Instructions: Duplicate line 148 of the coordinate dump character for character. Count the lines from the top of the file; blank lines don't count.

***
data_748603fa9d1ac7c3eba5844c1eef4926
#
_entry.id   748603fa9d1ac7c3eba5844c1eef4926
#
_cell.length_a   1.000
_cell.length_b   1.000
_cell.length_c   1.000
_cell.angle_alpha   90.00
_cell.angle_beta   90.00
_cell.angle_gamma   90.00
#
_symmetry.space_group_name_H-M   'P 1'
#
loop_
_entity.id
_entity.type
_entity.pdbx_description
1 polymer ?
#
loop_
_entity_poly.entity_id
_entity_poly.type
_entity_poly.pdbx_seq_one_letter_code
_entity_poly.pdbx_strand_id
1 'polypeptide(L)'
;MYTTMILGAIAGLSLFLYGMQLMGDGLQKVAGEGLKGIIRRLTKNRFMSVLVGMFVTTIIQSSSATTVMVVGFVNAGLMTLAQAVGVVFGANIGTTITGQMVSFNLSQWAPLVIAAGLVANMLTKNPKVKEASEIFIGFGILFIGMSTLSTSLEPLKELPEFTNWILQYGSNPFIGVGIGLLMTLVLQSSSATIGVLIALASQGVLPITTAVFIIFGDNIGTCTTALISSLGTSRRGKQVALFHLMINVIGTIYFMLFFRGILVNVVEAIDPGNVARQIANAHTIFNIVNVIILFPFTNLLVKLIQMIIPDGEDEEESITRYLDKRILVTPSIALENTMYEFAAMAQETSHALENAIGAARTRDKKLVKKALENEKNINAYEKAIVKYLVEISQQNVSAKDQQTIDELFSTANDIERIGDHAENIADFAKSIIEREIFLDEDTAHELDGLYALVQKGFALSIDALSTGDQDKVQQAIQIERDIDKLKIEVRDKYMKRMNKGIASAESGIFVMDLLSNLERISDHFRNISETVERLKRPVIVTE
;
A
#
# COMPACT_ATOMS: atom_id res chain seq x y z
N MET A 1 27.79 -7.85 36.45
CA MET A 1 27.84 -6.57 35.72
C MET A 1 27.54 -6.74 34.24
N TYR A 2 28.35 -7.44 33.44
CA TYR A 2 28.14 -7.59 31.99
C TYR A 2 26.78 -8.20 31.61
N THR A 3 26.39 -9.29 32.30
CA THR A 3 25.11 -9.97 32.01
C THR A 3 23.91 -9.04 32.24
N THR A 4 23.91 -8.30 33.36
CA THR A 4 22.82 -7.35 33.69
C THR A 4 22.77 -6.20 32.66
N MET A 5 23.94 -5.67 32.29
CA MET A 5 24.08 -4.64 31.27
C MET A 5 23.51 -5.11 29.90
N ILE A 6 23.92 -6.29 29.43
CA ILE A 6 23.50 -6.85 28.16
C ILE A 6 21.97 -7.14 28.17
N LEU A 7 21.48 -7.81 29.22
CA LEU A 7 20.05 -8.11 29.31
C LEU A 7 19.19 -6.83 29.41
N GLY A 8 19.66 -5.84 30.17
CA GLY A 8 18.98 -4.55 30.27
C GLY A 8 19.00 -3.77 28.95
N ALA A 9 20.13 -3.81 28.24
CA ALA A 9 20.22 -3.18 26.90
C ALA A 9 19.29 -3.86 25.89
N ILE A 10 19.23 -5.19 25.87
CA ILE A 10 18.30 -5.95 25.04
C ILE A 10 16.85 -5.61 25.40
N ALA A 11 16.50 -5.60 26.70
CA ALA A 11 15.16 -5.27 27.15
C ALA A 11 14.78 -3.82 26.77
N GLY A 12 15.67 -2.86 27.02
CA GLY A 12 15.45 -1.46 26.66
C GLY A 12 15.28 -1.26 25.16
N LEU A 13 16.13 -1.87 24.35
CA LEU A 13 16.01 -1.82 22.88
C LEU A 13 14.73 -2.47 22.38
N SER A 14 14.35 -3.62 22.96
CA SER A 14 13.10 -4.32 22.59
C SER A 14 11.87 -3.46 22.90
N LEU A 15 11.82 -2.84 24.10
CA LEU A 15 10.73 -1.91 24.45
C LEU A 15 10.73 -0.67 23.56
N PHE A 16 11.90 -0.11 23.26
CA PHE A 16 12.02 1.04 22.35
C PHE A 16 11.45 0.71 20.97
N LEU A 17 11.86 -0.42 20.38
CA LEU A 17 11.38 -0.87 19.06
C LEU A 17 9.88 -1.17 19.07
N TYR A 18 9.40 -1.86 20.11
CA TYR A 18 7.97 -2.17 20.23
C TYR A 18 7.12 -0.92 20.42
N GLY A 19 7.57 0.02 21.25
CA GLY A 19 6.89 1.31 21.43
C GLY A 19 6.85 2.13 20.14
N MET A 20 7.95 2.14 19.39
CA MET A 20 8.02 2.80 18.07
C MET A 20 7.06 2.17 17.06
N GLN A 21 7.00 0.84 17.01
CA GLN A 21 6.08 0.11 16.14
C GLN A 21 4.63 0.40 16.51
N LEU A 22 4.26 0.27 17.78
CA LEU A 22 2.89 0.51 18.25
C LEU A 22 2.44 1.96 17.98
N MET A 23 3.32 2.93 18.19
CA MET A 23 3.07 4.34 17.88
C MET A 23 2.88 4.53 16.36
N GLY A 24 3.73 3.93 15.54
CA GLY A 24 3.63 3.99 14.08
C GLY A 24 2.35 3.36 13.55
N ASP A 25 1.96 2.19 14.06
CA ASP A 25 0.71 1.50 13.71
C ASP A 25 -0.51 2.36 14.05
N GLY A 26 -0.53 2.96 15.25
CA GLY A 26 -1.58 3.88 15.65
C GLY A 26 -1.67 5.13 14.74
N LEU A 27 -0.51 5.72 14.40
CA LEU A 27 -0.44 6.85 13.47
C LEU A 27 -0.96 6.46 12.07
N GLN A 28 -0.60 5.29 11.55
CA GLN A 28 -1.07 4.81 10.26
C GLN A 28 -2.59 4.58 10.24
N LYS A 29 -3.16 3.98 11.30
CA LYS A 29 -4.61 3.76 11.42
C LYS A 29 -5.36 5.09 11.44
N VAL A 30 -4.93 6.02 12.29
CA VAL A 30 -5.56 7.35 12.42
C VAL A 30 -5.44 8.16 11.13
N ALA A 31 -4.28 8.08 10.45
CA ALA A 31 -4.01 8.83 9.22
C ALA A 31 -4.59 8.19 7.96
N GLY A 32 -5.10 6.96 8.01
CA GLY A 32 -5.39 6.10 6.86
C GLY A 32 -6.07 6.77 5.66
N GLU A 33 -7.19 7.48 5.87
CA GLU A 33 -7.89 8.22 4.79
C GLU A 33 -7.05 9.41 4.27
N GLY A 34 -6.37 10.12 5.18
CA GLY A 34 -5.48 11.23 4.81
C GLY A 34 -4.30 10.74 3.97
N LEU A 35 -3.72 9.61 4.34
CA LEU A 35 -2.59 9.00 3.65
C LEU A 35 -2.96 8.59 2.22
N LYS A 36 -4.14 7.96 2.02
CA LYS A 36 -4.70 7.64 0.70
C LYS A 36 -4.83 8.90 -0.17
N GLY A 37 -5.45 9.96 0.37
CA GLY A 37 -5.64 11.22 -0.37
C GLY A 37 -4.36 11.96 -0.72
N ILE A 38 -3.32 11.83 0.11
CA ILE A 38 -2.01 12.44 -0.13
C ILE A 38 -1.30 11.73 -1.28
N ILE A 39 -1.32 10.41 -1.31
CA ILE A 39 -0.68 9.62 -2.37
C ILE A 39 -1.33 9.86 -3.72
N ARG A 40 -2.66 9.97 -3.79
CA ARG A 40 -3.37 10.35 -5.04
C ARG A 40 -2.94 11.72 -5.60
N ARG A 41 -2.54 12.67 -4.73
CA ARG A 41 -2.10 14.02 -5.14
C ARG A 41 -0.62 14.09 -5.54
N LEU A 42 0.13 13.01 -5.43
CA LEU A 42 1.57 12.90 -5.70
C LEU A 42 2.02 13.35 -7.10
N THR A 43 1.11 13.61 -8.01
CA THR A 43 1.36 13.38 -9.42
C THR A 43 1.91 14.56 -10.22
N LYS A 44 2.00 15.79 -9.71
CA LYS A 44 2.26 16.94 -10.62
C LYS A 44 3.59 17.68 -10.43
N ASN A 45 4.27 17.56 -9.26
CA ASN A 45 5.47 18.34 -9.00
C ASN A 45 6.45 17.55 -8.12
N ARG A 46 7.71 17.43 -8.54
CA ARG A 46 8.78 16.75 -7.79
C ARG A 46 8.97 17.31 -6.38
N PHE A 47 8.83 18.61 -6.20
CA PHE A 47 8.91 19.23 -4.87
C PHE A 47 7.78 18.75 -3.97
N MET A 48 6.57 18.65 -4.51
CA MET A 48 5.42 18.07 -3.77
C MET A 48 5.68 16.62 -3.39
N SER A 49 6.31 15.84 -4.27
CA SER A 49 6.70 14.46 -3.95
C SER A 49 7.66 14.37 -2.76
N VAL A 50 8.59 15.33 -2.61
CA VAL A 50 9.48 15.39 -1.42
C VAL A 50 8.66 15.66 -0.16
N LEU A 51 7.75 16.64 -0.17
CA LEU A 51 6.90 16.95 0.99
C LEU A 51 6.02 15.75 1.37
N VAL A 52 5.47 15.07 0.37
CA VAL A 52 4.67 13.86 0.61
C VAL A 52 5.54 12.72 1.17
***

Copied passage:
N ARG A 40 -2.66 9.97 -3.79